A 5.3 mile circular walk around Sandwich
PUBLISHED: 12:40 15 March 2018 | UPDATED: 12:40 15 March 2018
If you love a bit of birding, then you’ll be in seventh heaven on this walk that meanders through the sand dunes and salt marshes and rich habitats of the Sandwich bird observatory
Location: Sandwich, CT13 9FH
Distance: 5.3 miles (8.53 km) circular
Time: Allow 2 hours 30 minutes
OS Explorer Maps: 150
Terrain: Paths and tracks
Public transport: For public transport directions from your home address to Sandwich, please visit kentconnected.org
Parking: Park at the Quay in Sandwich
Refreshments & facilities: Public toilets at The Quay; many cafes, restaurants and public houses in Sandwich
If you love a bit of birding, then you’ll be in seventh heaven on this walk that meanders through the sand dunes and salt marshes and rich habitats of the Sandwich bird observatory. Spring time is a great time to see plenty of bird activity taking place in this area with the return of several species of migrant birds. Don’t forget to explore the quaint cobbled streets and alley ways of Sandwich on your return and follow the ancient town wall down to the quay.
The historic quay in Sandwich is the starting point for this walk. It’s hard to believe that this quay was a prosperous trading centre and gateway to mainland Europe in its heyday during the 1200’s. Sandwich was unusually established on a spit of sand in the seventh century prior to its conception as an important port. It became known as a ‘Cinque’ port, part of a group of mediaeval ports in Kent and Sussex that were allowed trading privileges in return for supplying the bulk of England’s navy. Nowadays the term is just ceremonial. Sandwich was one of the first towns in England to have an appointed Mayor.
Follow the path as it meanders along by the river before joining the much-loved Saxon Shore Way; you’ll soon be heading over the immaculate green turf of the Royal St George’s Golf course, one of the most famous and difficult golf courses in the world. The golf club was founded in 1887 and has played host to over 13 Open Championships.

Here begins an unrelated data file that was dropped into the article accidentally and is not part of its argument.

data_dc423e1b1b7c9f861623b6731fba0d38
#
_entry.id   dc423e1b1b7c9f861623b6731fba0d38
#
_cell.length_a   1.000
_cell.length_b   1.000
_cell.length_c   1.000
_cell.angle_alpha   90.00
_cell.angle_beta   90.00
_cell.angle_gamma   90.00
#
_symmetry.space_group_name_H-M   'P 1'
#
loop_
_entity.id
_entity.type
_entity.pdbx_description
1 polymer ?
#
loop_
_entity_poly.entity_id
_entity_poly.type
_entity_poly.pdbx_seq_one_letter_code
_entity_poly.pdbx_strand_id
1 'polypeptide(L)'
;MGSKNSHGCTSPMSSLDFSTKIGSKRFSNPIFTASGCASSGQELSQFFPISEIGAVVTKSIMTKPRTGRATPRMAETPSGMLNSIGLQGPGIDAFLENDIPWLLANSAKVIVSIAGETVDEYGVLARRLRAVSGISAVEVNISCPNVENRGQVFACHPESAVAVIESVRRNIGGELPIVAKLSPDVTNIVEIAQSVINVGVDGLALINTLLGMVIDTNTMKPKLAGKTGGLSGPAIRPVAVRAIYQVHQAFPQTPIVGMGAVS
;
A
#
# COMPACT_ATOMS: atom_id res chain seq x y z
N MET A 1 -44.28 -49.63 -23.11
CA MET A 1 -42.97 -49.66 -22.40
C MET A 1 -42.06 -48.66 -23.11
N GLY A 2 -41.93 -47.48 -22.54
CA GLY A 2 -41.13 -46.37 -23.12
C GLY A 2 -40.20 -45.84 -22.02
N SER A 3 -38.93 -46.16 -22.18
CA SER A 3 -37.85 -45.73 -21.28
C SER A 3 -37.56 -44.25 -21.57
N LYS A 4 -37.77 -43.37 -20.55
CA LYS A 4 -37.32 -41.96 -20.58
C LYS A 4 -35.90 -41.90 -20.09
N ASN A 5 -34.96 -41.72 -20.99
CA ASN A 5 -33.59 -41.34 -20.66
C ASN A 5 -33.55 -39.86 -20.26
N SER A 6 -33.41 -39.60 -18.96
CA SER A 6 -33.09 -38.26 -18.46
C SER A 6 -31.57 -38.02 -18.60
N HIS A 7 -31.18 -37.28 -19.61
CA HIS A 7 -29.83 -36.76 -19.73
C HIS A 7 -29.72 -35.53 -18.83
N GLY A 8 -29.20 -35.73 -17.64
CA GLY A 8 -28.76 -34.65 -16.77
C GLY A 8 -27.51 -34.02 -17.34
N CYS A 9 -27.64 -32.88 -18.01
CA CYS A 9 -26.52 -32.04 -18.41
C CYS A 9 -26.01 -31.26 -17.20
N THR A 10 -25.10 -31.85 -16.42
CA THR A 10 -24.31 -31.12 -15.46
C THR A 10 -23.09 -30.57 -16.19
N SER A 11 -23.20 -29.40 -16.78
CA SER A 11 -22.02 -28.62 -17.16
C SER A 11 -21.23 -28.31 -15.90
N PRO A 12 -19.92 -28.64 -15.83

As you make your way down to the open sea at sandwich bay, you’ll get your first glimpse of the mass of bird life the bay attracts. Wildfowl, wading birds, visiting and resident species included Mute Swans, curlew, corn bunting, oyster catcher and grey heron.
The highlight of your walk is the bird observatory; you’ll pass right by the entrance of the Trust Field Centre. The centre is open daily and is a good source of information about the wildlife in the area, including some rare sightings. The observatory carries out scientific bird migration and monitoring programmes for national and international projects.
You will then pass through pass through further interesting landscape including the Sandwich and Hacklinge Site of Special Scientific Interest (SSSI) and past small farms and arable fields that will be bursting into life at this time of year.
Leaving the fields behind, you will head back into the hustle and bustle of Sandwich. The town has a wonderful history including some interesting historical buildings. Sandwich Guildhall was built in 1576 and was modified during the 20th century. The moot horn hanging in the Guildhall was used as far back as the 12th century to summon local people to hear important announcements.
The Barbican Gate, built in the 16th century, was the former tollgate to the bridge over the River Stour. Of course, the name of Sandwich itself is linked directly with the Sandwich delicacy of today. It is said to have been invented by the Earl of Sandwich who called for cheese, bread and meat to be served so that he could continue to gamble rather than dine formally. The story goes that the other players also called for ‘the same as sandwich.’
Follow the town wall back to the quayside where your walk ends near the area where Henry III’s sailors defeated the French in the Battle of Sandwich.
Your visit to Sandwich doesn’t have to end here though. Why not take a guided boat trip from the quay to learn more about the history of the town and the local environment? for even more of a history fix, visit nearby Richborough archaeological remains and museum which reveals the changing importance and fortunes of this stretch of the Kent coast in the Roman Times.
To find out about other walks and events in Kent including Easter Trails and stunning bluebell walks, please visit the Explore Kent website www.explorekent.org. Follow Explore Kent on Twitter, Facebook and Instagram